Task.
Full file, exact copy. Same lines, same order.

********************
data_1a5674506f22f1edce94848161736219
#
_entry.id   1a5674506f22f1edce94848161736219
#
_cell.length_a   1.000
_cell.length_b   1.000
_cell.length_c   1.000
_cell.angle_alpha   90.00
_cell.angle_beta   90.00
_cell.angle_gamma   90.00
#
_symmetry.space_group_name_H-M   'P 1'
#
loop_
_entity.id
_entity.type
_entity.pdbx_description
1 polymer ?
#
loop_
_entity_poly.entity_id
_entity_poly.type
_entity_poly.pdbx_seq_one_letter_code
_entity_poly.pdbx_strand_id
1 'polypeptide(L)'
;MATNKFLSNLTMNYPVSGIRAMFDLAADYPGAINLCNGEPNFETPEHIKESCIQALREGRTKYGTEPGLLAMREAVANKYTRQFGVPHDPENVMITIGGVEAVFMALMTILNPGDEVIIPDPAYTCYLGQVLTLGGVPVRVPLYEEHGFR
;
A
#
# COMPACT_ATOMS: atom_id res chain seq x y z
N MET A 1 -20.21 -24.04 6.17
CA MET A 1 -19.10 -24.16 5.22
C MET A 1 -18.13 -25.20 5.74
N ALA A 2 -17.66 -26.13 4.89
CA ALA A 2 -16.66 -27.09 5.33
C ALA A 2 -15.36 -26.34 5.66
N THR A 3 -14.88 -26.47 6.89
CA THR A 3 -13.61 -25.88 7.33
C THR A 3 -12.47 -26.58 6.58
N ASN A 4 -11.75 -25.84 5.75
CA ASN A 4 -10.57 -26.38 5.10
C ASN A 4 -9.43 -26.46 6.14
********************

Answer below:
data_1a5674506f22f1edce94848161736219
#
_entry.id   1a5674506f22f1edce94848161736219
#
_cell.length_a   1.000
_cell.length_b   1.000
_cell.length_c   1.000
_cell.angle_alpha   90.00
_cell.angle_beta   90.00
_cell.angle_gamma   90.00
#
_symmetry.space_group_name_H-M   'P 1'
#
loop_
_entity.id
_entity.type
_entity.pdbx_description
1 polymer ?
#
loop_
_entity_poly.entity_id
_entity_poly.type
_entity_poly.pdbx_seq_one_letter_code
_entity_poly.pdbx_strand_id
1 'polypeptide(L)'
;MATNKFLSNLTMNYPVSGIRAMFDLAADYPGAINLCNGEPNFETPEHIKESCIQALREGRTKYGTEPGLLAMREAVANKYTRQFGVPHDPENVMITIGGVEAVFMALMTILNPGDEVIIPDPAYTCYLGQVLTLGGVPVRVPLYEEHGFR
;
A
#
# COMPACT_ATOMS: atom_id res chain seq x y z
N MET A 1 -20.21 -24.04 6.17
CA MET A 1 -19.10 -24.16 5.22
C MET A 1 -18.13 -25.20 5.74
N ALA A 2 -17.66 -26.13 4.89
CA ALA A 2 -16.66 -27.09 5.33
C ALA A 2 -15.36 -26.34 5.66
N THR A 3 -14.88 -26.47 6.89
CA THR A 3 -13.61 -25.88 7.33
C THR A 3 -12.47 -26.58 6.58
N ASN A 4 -11.75 -25.84 5.75
CA ASN A 4 -10.57 -26.38 5.10
C ASN A 4 -9.43 -26.46 6.14